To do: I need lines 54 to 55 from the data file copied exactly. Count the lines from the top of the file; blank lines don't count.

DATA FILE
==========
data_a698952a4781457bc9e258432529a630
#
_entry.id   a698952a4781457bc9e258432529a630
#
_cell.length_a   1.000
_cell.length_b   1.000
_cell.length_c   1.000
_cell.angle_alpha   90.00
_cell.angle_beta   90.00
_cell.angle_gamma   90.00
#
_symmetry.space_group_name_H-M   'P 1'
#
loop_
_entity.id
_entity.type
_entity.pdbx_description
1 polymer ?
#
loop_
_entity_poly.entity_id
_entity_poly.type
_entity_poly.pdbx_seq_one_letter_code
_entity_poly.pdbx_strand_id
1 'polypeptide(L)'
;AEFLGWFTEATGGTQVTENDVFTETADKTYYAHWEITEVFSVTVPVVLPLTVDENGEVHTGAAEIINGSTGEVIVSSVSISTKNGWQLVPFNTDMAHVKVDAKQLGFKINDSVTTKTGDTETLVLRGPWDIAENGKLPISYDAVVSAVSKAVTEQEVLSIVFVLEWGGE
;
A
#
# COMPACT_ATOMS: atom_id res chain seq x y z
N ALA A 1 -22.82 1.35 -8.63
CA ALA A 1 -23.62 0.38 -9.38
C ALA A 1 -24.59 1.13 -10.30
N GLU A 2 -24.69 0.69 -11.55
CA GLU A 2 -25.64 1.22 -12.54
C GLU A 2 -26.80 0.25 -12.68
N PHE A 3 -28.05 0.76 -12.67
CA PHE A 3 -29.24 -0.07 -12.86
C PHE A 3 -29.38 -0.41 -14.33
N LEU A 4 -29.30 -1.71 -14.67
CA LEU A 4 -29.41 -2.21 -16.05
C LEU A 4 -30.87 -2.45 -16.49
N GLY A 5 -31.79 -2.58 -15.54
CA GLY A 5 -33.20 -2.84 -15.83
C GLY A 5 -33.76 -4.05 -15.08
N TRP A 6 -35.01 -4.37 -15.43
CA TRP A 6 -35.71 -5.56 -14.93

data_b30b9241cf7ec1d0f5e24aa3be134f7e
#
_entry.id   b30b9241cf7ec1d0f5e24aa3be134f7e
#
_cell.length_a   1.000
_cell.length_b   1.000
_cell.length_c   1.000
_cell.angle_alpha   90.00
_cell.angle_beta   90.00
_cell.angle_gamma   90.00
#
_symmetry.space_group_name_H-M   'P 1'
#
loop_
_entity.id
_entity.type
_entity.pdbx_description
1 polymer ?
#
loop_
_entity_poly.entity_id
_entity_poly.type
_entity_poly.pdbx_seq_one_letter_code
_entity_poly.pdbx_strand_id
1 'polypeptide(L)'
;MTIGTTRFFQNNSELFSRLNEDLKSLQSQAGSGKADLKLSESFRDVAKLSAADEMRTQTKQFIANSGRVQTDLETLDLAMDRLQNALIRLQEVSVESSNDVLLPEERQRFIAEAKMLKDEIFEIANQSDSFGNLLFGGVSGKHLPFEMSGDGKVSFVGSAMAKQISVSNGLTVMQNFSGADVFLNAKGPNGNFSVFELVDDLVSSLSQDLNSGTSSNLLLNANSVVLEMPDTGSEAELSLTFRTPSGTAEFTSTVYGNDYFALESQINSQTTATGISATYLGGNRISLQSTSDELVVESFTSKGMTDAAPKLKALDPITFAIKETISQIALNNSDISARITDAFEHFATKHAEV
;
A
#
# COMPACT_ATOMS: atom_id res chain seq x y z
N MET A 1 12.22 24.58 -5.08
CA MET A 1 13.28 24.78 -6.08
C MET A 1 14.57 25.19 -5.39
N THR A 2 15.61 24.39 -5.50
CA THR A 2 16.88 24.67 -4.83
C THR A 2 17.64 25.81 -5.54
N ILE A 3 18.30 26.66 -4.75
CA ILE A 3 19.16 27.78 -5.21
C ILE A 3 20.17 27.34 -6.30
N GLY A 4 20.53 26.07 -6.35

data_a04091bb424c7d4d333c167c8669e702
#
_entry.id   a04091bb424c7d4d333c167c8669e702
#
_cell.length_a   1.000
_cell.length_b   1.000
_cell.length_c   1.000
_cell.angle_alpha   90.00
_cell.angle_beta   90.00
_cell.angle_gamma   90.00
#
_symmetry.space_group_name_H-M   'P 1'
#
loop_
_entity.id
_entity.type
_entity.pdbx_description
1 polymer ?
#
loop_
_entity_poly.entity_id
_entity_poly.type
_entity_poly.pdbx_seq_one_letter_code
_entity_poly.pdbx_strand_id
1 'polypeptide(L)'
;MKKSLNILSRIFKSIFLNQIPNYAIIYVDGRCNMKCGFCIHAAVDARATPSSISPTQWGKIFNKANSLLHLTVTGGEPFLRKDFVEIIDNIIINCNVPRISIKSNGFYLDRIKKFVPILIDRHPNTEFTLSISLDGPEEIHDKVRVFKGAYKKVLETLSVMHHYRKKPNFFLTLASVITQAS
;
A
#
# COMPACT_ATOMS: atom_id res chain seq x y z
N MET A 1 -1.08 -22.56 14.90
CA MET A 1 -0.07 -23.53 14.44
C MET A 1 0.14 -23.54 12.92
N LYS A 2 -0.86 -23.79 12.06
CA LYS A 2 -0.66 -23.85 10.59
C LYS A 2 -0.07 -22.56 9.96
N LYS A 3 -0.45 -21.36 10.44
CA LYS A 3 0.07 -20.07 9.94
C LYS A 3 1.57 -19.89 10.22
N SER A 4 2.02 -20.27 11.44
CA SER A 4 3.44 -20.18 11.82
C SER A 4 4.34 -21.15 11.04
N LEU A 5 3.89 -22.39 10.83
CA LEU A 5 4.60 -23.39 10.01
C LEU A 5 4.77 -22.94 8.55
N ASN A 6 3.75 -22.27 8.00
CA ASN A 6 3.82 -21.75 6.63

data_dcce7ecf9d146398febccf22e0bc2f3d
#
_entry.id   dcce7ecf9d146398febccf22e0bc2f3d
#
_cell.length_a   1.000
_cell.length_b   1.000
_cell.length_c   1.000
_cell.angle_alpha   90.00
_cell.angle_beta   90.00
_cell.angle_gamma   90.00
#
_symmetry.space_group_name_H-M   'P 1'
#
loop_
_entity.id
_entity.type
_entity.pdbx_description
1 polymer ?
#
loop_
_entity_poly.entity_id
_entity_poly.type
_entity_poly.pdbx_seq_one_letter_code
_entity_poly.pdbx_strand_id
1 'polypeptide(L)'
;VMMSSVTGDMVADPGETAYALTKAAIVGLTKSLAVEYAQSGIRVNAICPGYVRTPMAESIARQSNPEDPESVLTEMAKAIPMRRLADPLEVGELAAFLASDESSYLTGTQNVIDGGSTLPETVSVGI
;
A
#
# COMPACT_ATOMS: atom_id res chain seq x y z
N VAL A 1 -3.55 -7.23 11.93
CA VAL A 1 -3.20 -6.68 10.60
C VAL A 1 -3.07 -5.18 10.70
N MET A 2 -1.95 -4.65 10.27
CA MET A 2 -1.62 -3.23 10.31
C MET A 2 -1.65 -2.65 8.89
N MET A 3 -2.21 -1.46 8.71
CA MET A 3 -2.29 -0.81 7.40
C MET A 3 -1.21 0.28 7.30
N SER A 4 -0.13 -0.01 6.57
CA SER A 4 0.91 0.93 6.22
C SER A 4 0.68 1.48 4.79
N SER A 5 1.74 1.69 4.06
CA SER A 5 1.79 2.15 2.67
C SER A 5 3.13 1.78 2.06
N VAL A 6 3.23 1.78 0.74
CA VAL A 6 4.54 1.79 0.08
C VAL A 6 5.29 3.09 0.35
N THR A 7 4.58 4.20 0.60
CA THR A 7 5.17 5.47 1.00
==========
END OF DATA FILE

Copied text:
_cell.length_c   1.000
_cell.angle_alpha   90.00